New Yorker writer Joan Acocella recently went slumming and wrote an article for Smithsonian magazine debating the question, Are New Yorkers really rude or really nice? And, if they are rude, did they come here already rude or did New York turn them rude? Personally, we arrived here a polite southern gal and later turned into an asshole.
This much was evident over the Christmas holidays when we found ourselves in Rockefeller Center and sent our friend, senior editor Jessica Coen, a text reading: Omg, I hate plowing through the Rockefeller Center and Radio City tourists every day. I literally just want to tackle every one of them from behind, grab their heads in my hands and bash them into the concrete.
Seriously, we used to be lovely.
Acocella, for her part, thinks that New Yorkers are no-nonsense but pretty nice overall. She writes:
It is said that New Yorkers are rude, but I think what people mean by that is that New Yorkers are more familiar. The man who waits on you in the delicatessen is likely to call you sweetheart. (Feminists have gotten used to this.) People on the bus will say, “I have the same handbag as you. How much did you pay?” If they don’t like the way you are treating your children, they will tell you. And should you try to cut in front of somebody in the grocery store checkout line, you will be swiftly corrected.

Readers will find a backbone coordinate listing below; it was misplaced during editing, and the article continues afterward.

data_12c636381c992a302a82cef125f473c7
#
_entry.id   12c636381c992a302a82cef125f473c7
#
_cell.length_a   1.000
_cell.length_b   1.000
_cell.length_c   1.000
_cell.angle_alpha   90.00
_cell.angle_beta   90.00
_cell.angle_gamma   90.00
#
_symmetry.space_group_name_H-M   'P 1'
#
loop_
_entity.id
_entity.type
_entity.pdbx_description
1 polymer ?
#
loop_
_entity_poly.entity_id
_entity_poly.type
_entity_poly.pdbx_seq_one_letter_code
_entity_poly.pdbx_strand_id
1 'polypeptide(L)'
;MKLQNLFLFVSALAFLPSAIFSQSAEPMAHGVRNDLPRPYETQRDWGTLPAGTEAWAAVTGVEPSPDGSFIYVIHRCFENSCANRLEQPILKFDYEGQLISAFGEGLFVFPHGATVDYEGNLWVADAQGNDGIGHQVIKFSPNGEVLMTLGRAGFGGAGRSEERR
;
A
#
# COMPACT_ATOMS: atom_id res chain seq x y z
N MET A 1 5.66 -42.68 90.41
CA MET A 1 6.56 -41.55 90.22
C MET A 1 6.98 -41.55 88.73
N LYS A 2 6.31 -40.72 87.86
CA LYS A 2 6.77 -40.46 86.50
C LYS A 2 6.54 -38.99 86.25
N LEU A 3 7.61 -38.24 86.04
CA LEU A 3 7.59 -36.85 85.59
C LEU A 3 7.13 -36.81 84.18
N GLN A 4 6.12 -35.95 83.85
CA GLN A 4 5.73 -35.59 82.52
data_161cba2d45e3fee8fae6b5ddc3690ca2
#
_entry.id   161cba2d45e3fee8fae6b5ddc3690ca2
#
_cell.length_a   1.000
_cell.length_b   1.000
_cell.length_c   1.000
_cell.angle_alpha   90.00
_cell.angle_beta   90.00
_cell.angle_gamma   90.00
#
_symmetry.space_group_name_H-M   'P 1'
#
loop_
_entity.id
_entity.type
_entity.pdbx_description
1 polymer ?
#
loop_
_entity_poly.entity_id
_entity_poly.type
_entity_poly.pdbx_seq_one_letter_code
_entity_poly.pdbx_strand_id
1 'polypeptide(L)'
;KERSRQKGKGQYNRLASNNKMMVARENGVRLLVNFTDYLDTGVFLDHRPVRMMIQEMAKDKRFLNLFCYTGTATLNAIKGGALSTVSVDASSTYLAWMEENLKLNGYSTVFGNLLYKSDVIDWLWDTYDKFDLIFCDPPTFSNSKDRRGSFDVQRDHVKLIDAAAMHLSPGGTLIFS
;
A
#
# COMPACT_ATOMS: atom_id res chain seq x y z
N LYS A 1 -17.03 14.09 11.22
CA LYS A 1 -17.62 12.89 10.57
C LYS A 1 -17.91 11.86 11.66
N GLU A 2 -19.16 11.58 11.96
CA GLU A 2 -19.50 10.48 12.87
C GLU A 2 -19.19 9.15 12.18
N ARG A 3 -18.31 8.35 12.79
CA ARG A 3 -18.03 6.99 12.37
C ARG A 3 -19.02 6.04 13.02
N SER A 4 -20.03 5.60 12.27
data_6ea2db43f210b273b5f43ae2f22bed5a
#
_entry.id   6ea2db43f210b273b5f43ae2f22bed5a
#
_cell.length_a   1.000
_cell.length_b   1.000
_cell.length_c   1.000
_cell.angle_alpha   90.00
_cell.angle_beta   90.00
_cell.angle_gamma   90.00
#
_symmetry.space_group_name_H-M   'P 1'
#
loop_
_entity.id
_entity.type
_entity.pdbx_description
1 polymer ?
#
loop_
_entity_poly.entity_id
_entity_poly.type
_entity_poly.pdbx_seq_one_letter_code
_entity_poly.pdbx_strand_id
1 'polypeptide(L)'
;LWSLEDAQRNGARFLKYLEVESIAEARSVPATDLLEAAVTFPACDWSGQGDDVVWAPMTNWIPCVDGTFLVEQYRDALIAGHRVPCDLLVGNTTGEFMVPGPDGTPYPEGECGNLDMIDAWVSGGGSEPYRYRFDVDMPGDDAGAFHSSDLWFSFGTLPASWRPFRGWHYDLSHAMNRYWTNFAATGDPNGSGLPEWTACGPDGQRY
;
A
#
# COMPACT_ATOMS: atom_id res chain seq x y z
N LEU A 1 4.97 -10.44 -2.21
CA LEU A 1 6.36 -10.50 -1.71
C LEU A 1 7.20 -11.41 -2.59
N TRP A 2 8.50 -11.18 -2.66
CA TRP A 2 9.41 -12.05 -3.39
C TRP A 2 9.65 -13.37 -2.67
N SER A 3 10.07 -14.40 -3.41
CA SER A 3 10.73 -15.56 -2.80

She doesn’t really get into why New Yorkers are sometimes short-tempered, but here is our answer: We’re constantly surrounded by people. We live on top of each other in apartments for which we pay too much and which are too small (as we type, we can hear our neighbor’s cell phone going off and it’s on vibrate). We live in the most expensive city in the country so we always feel poor. We have to walk to get everywhere so it takes more physical effort to get places. There are tourists everywhere, and since they don’t have to be at work, they move more slowly than the rest of us, and they don’t know where they’re going so they just stand in the way. It’s enough to drive a person to drink, if we could afford cars, parking, and the $12 cocktails. But the fact that we have to work so hard to live here only makes us love it more. It’s also incredibly fun and enriching, and really good pizza is always available.
Disagree? Well, fuck you! —Noelle Hancock
You got a problem with that? [Smithsonian Mag]